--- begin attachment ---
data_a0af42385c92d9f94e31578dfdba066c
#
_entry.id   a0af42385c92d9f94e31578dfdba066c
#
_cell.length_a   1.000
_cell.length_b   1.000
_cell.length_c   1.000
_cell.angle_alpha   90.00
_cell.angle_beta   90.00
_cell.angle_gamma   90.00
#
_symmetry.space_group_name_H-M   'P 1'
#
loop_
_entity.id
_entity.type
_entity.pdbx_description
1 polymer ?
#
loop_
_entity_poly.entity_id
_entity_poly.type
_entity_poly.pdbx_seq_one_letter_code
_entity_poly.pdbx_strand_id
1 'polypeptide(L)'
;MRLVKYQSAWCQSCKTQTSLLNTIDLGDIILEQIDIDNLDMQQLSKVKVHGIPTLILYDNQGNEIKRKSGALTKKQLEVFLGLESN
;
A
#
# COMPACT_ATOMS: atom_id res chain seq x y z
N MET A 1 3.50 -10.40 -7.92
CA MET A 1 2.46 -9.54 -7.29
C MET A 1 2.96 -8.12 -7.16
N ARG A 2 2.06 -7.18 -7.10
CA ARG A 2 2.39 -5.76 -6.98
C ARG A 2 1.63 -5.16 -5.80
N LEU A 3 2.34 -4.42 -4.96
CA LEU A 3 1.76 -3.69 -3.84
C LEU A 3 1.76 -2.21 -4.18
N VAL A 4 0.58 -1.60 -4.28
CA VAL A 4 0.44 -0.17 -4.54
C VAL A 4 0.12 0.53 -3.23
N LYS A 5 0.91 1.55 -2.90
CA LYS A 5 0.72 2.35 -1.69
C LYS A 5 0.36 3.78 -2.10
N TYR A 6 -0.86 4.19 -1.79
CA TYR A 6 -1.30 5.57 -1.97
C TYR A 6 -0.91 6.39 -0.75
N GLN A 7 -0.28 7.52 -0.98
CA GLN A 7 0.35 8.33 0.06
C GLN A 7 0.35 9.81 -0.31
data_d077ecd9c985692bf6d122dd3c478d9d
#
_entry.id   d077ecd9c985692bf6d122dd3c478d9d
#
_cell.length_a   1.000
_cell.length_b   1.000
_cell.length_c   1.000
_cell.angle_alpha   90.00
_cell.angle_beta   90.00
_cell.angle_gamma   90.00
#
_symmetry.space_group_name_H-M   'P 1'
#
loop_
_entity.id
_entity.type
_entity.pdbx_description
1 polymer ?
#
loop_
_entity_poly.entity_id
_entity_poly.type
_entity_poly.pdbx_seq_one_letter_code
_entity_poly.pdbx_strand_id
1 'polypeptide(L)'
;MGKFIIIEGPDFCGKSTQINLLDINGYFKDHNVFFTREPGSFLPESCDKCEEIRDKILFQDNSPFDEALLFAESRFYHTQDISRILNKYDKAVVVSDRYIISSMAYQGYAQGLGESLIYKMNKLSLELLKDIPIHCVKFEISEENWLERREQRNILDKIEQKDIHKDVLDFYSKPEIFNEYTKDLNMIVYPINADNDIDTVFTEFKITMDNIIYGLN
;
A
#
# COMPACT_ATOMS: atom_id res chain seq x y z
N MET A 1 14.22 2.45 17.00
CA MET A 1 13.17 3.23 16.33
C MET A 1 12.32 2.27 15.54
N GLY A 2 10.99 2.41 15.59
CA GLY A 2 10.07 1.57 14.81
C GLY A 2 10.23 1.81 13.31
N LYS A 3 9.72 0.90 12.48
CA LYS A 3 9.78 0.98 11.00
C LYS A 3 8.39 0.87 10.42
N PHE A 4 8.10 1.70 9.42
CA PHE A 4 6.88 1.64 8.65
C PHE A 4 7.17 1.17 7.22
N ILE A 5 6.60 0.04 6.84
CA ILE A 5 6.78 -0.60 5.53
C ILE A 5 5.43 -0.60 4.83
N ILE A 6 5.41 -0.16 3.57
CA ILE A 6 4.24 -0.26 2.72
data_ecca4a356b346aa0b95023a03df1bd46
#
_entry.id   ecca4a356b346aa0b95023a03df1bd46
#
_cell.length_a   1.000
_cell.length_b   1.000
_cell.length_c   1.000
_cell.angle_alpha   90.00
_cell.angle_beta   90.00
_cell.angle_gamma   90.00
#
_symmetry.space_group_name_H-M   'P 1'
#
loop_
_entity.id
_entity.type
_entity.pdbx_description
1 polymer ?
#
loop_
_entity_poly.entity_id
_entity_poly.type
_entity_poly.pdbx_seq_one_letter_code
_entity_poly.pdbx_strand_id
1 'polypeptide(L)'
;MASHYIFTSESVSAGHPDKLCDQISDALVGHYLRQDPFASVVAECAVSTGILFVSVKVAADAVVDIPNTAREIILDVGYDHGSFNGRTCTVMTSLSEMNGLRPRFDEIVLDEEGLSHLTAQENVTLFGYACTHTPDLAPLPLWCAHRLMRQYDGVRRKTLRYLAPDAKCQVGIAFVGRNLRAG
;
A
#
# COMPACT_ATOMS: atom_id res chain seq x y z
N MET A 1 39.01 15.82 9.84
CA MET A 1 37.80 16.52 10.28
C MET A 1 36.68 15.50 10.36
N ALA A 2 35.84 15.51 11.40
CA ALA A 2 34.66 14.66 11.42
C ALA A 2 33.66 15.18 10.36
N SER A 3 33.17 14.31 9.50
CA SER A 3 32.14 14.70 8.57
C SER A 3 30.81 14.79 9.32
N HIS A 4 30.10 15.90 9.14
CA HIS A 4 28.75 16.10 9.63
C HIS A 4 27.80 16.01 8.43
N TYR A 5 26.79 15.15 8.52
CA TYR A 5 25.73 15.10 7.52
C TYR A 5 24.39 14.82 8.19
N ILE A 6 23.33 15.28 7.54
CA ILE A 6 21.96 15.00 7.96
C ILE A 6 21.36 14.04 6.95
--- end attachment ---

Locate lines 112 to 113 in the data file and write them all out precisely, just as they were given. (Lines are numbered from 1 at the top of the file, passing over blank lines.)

loop_
_entity.id